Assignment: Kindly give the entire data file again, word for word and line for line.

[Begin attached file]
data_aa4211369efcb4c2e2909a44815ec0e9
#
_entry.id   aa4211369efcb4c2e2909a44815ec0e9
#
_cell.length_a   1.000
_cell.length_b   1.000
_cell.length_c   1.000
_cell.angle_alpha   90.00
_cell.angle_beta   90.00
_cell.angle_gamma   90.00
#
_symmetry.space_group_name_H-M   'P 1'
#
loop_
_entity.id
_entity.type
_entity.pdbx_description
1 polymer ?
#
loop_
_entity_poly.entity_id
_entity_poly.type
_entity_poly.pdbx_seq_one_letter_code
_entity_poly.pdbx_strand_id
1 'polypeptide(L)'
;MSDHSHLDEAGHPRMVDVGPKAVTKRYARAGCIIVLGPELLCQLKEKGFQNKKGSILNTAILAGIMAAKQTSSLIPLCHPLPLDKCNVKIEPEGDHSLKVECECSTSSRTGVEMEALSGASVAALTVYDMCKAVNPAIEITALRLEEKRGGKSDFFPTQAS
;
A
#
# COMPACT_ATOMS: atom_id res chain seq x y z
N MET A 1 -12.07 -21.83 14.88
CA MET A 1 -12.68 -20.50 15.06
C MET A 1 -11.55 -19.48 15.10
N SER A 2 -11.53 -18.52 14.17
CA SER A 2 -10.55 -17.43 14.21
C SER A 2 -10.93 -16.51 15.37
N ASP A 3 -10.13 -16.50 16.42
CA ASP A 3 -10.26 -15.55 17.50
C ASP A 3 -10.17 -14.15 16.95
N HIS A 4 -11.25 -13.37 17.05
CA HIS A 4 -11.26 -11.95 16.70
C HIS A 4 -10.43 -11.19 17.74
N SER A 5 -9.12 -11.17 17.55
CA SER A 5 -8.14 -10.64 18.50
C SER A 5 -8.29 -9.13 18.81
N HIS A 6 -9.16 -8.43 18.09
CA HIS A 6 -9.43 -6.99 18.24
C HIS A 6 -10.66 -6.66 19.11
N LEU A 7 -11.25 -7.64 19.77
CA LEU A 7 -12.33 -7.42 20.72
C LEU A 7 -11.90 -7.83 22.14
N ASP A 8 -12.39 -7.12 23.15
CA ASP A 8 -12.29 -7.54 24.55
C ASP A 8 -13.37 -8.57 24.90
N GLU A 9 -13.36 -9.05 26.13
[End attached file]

data_aa4211369efcb4c2e2909a44815ec0e9
#
_entry.id   aa4211369efcb4c2e2909a44815ec0e9
#
_cell.length_a   1.000
_cell.length_b   1.000
_cell.length_c   1.000
_cell.angle_alpha   90.00
_cell.angle_beta   90.00
_cell.angle_gamma   90.00
#
_symmetry.space_group_name_H-M   'P 1'
#
loop_
_entity.id
_entity.type
_entity.pdbx_description
1 polymer ?
#
loop_
_entity_poly.entity_id
_entity_poly.type
_entity_poly.pdbx_seq_one_letter_code
_entity_poly.pdbx_strand_id
1 'polypeptide(L)'
;MSDHSHLDEAGHPRMVDVGPKAVTKRYARAGCIIVLGPELLCQLKEKGFQNKKGSILNTAILAGIMAAKQTSSLIPLCHPLPLDKCNVKIEPEGDHSLKVECECSTSSRTGVEMEALSGASVAALTVYDMCKAVNPAIEITALRLEEKRGGKSDFFPTQAS
;
A
#
# COMPACT_ATOMS: atom_id res chain seq x y z
N MET A 1 -12.07 -21.83 14.88
CA MET A 1 -12.68 -20.50 15.06
C MET A 1 -11.55 -19.48 15.10
N SER A 2 -11.53 -18.52 14.17
CA SER A 2 -10.55 -17.43 14.21
C SER A 2 -10.93 -16.51 15.37
N ASP A 3 -10.13 -16.50 16.42
CA ASP A 3 -10.26 -15.55 17.50
C ASP A 3 -10.17 -14.15 16.95
N HIS A 4 -11.25 -13.37 17.05
CA HIS A 4 -11.26 -11.95 16.70
C HIS A 4 -10.43 -11.19 17.74
N SER A 5 -9.12 -11.17 17.55
CA SER A 5 -8.14 -10.64 18.50
C SER A 5 -8.29 -9.13 18.81
N HIS A 6 -9.16 -8.43 18.09
CA HIS A 6 -9.43 -6.99 18.24
C HIS A 6 -10.66 -6.66 19.11
N LEU A 7 -11.25 -7.64 19.77
CA LEU A 7 -12.33 -7.42 20.72
C LEU A 7 -11.90 -7.83 22.14
N ASP A 8 -12.39 -7.12 23.15
CA ASP A 8 -12.29 -7.54 24.55
C ASP A 8 -13.37 -8.57 24.90
N GLU A 9 -13.36 -9.05 26.13